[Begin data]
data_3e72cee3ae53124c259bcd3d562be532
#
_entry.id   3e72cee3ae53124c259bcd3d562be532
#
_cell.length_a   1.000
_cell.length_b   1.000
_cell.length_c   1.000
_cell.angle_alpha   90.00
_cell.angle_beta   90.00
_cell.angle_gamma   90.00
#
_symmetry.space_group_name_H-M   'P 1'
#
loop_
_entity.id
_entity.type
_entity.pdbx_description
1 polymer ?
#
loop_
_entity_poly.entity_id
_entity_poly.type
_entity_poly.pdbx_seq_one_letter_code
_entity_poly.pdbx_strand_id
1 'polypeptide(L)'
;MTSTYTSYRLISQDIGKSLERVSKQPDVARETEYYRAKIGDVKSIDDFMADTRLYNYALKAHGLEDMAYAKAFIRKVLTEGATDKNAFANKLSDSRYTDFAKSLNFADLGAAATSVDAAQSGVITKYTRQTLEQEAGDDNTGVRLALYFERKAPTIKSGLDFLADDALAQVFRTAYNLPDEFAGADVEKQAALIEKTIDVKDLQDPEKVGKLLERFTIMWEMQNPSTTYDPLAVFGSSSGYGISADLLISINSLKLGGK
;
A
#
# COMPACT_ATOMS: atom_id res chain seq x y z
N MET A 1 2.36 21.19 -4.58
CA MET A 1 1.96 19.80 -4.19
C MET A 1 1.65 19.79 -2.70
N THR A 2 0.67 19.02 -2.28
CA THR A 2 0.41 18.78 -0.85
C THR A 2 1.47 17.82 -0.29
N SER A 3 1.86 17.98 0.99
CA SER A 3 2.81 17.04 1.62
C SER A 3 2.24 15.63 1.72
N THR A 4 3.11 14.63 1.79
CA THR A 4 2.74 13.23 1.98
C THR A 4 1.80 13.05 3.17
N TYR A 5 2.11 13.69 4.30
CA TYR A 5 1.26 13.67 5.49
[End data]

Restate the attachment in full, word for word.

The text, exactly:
data_3e72cee3ae53124c259bcd3d562be532
#
_entry.id   3e72cee3ae53124c259bcd3d562be532
#
_cell.length_a   1.000
_cell.length_b   1.000
_cell.length_c   1.000
_cell.angle_alpha   90.00
_cell.angle_beta   90.00
_cell.angle_gamma   90.00
#
_symmetry.space_group_name_H-M   'P 1'
#
loop_
_entity.id
_entity.type
_entity.pdbx_description
1 polymer ?
#
loop_
_entity_poly.entity_id
_entity_poly.type
_entity_poly.pdbx_seq_one_letter_code
_entity_poly.pdbx_strand_id
1 'polypeptide(L)'
;MTSTYTSYRLISQDIGKSLERVSKQPDVARETEYYRAKIGDVKSIDDFMADTRLYNYALKAHGLEDMAYAKAFIRKVLTEGATDKNAFANKLSDSRYTDFAKSLNFADLGAAATSVDAAQSGVITKYTRQTLEQEAGDDNTGVRLALYFERKAPTIKSGLDFLADDALAQVFRTAYNLPDEFAGADVEKQAALIEKTIDVKDLQDPEKVGKLLERFTIMWEMQNPSTTYDPLAVFGSSSGYGISADLLISINSLKLGGK
;
A
#
# COMPACT_ATOMS: atom_id res chain seq x y z
N MET A 1 2.36 21.19 -4.58
CA MET A 1 1.96 19.80 -4.19
C MET A 1 1.65 19.79 -2.70
N THR A 2 0.67 19.02 -2.28
CA THR A 2 0.41 18.78 -0.85
C THR A 2 1.47 17.82 -0.29
N SER A 3 1.86 17.98 0.99
CA SER A 3 2.81 17.04 1.62
C SER A 3 2.24 15.63 1.72
N THR A 4 3.11 14.63 1.79
CA THR A 4 2.74 13.23 1.98
C THR A 4 1.80 13.05 3.17
N TYR A 5 2.11 13.69 4.30
CA TYR A 5 1.26 13.67 5.49